Joe Biden on Trump drug test saga: ‘The president thinks his best case is made in urine’, Newsline

By Timothy Bella

President Donald Trump on Sunday demanded that Joe Biden be subjected to a drug test for the first presidential debate this week, once more suggesting without evidence his Democratic opponent takes performance-enhancing drugs.

After Biden laughed off the request at a news conference, his campaign slammed Trump’s demand, suggesting it shows the president’s best case for the upcoming debates is “made in urine”.

“Vice President Biden intends to deliver his debate answers in words. If the president thinks his best case is made in urine he can have at it,” Kate Bedingfield, Biden’s deputy campaign manager, said in a Sunday statement to Politico. “We’d expect nothing less from Donald Trump, who pissed away the chance to protect the lives of 200K Americans when he didn’t make a plan to stop Covid-19.”

For weeks, Trump has made baseless suggestions about the former vice president’s debate performances during the Democratic primary. Trump, who has sought to make the 77-year-old Biden’s physical and mental fitness a campaign issue, also claimed he would also agree to be drug-tested as part of Tuesday’s debate in Cleveland.

“I will be strongly demanding a Drug Test of Sleepy Joe Biden prior to, or after, the Debate on Tuesday night. Naturally, I will agree to take one also,” Trump, 74, tweeted on Sunday. “His Debate performances have been record setting UNEVEN, to put it mildly. Only drugs could have caused this discrepancy???”

At a news conference Sunday, Trump doubled down on his unfounded claims, adding, without examples, that “people say he was on performance-enhancing drugs”.

Trump’s comments come as the president continues to downplay expectations for his own debate performance this week. “They give [Biden] a big fat shot in the ass, and he comes out, and for two hours, he’s better than ever before,” he said at a campaign rally in Fayetteville, N.C., earlier this month.

Last month, Trump, in an interview with the Washington Examiner, said he had grown suspicious of Biden’s improvements in his debates with Sen. Bernie Sanders (Independent, Vermont).

His demands echo a similar request he made four years ago to Hillary Clinton, who Trump also suggested, without evidence, was aided by performance-enhancing drugs during one of their 2016 debates. As with Biden, Trump had made Clinton’s health a point of emphasis, repeatedly saying the former secretary of state lacked the “stamina” to be president.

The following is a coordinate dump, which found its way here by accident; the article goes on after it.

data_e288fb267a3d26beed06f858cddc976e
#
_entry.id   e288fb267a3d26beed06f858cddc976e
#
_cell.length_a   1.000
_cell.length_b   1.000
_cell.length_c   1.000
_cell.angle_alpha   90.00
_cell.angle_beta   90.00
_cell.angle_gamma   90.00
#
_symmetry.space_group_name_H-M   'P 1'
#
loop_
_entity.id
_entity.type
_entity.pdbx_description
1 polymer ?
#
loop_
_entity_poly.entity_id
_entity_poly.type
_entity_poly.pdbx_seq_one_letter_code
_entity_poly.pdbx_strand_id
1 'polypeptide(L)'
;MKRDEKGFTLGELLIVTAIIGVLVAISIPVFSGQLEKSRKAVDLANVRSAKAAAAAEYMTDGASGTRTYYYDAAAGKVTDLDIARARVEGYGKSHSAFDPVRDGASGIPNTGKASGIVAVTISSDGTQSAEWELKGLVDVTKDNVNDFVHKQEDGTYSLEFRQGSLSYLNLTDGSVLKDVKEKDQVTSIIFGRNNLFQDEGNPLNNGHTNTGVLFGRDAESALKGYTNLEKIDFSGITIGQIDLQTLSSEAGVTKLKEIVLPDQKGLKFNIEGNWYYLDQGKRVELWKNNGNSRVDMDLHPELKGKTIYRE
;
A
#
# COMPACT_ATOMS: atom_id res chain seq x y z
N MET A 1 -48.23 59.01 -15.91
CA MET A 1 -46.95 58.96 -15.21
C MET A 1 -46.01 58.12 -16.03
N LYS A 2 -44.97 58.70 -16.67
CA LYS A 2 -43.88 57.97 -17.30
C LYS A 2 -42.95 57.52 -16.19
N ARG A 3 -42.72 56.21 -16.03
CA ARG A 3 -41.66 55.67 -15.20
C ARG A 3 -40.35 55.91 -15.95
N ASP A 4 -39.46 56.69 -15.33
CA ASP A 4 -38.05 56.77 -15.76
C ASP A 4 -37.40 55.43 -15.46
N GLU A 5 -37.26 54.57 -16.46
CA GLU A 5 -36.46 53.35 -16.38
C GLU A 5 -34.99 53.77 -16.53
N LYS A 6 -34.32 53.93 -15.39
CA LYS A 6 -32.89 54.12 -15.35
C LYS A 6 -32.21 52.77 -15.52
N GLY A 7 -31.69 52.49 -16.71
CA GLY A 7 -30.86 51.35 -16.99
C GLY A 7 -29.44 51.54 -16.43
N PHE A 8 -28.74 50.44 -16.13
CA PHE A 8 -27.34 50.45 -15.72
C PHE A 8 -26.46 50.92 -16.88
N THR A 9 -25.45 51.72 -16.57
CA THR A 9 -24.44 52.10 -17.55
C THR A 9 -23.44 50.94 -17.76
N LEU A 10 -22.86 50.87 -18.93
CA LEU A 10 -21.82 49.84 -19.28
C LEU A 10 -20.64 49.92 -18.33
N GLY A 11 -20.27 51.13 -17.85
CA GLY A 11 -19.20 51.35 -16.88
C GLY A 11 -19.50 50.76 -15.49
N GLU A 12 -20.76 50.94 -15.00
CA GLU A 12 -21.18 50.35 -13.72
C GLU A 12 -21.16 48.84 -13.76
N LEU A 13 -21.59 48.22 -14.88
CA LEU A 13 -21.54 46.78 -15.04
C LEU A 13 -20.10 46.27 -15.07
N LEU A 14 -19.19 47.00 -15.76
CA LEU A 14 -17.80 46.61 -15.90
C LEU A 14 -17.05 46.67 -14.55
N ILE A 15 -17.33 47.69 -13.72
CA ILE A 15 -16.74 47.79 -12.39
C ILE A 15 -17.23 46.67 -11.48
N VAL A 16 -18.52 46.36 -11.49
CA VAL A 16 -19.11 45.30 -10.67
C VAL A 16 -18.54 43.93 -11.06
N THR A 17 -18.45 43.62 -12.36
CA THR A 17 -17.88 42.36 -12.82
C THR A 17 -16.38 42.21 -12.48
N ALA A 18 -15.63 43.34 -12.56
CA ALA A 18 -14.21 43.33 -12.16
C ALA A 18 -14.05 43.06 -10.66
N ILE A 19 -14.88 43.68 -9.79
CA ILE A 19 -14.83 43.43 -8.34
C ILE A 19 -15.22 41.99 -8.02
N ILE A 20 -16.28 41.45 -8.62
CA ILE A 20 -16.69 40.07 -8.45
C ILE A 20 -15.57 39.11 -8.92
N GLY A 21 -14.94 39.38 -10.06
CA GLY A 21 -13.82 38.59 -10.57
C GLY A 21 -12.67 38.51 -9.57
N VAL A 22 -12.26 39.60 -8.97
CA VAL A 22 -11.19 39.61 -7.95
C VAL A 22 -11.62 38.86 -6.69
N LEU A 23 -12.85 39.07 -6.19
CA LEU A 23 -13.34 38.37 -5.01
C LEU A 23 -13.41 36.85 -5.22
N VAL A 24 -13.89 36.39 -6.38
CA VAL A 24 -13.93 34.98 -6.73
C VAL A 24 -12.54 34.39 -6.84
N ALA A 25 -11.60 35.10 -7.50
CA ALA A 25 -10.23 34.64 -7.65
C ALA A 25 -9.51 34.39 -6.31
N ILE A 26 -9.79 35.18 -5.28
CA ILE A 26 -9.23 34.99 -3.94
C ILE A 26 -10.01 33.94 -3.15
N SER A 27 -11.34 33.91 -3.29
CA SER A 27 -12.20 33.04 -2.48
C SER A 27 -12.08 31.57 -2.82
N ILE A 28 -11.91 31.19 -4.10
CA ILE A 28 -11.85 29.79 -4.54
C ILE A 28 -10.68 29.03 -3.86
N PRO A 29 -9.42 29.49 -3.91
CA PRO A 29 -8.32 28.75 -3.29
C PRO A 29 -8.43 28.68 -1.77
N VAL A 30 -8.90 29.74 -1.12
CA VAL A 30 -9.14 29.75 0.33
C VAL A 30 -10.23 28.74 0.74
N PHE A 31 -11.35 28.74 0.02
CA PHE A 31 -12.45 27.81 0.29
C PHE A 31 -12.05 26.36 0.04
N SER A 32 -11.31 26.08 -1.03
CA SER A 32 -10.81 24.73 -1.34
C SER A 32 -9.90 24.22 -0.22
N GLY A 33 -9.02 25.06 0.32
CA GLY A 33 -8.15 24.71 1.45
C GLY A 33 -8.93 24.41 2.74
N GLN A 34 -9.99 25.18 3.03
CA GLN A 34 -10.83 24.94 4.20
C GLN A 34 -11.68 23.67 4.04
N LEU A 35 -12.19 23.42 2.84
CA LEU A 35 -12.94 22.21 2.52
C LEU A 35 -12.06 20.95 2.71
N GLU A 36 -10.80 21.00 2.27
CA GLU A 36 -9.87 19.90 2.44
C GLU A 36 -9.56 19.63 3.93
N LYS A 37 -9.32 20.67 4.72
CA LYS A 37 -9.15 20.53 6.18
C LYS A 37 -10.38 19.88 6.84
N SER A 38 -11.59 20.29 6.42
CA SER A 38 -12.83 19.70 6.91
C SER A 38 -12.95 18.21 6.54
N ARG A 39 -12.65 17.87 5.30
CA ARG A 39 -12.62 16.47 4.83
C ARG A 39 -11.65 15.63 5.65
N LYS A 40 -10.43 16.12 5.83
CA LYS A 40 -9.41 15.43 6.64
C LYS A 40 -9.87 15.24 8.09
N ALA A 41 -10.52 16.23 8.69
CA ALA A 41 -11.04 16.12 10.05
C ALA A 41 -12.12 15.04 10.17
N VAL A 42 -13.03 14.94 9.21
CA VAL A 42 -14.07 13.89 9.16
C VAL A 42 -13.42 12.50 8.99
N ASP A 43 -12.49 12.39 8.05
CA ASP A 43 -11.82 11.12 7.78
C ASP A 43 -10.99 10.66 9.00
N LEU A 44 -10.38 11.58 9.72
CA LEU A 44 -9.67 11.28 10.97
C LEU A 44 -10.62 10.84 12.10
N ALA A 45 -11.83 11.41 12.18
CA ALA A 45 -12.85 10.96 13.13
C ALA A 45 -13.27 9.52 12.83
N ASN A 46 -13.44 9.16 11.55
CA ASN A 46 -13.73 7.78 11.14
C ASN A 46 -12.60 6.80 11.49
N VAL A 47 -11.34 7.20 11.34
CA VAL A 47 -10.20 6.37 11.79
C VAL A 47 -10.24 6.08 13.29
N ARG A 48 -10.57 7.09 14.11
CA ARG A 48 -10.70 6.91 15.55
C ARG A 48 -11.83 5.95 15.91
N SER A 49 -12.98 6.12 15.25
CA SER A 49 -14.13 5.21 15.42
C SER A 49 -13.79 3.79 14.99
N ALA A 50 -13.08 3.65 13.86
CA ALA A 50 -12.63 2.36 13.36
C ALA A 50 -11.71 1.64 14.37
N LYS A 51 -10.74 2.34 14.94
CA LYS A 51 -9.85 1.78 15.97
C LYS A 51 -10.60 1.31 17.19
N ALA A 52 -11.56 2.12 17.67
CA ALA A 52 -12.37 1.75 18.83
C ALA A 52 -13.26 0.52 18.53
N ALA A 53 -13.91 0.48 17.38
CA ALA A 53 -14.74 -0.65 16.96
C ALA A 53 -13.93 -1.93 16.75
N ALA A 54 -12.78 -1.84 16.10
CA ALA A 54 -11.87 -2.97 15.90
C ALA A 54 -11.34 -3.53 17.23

“We should take a drug test prior because I don’t know what’s going on with her,” Trump told supporters in Portsmouth, New Hampshire, in October 2016. “But at the beginning of her last debate – she was all pumped up at the beginning, and at the end it was like, ‘Oh, take me down’. She could barely reach her car.”

Elected officials and political candidates, including the president and those running for the office, are not subject to drug testing. But at the state level, some have tried the idea.

In Chandler v. Murray, the US Supreme Court in 1997 struck down a drug-testing law in Georgia, ruling that a policy requiring candidates to take urine tests to appear on a ballot was unconstitutional. Writing for the majority in the 8-1 decision, Justice Ruth Bader Ginsburg noted the Fourth Amendment, banning unreasonable search and seizure, shielded against the state’s 1990 drug-testing programme. ”The candidate drug test Georgia has devised diminishes personal privacy for a symbol’s sake,” Justice Ginsburg wrote.

Still, some politicians continue to float the idea. Last September, Guam Sen. James Moylan, R, proposed a bill mandating drug testing for those seeking office, according to the Pacific Daily News. In Texas, the state Senate passed a bill in 2015 requiring any political candidate to take a drug test when they file to run. Under the bill, which did not become law, no one would have faced consequences from a positive tests, but the results would have been posted by the Texas Ethics Commission, the Texas Tribune reported.

A similar initiative was brought forth by Minnesota lawmakers two years earlier, which had the outright support of state Rep. Duane Quam, R, according to the Star Tribune, though it also went nowhere in the legislature.

“Bring on the cup!” Quam exclaimed.